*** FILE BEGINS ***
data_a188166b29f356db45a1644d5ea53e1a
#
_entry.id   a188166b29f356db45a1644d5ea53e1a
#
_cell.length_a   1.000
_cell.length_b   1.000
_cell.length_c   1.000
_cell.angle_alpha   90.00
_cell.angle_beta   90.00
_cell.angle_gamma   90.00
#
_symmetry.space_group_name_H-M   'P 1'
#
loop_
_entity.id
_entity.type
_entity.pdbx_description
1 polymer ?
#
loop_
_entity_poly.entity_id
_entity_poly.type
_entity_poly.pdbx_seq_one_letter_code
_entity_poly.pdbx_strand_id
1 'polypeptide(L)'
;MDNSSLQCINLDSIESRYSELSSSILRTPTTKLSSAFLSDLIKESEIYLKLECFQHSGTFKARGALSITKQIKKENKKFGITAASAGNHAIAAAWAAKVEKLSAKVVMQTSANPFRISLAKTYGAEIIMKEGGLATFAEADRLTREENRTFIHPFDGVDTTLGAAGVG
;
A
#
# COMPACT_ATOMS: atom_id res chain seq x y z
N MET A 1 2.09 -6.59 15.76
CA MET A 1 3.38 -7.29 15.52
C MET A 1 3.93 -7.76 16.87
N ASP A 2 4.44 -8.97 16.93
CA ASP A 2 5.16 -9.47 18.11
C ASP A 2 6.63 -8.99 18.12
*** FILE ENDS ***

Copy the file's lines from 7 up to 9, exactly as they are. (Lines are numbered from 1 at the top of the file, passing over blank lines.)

_cell.length_c   1.000
_cell.angle_alpha   90.00
_cell.angle_beta   90.00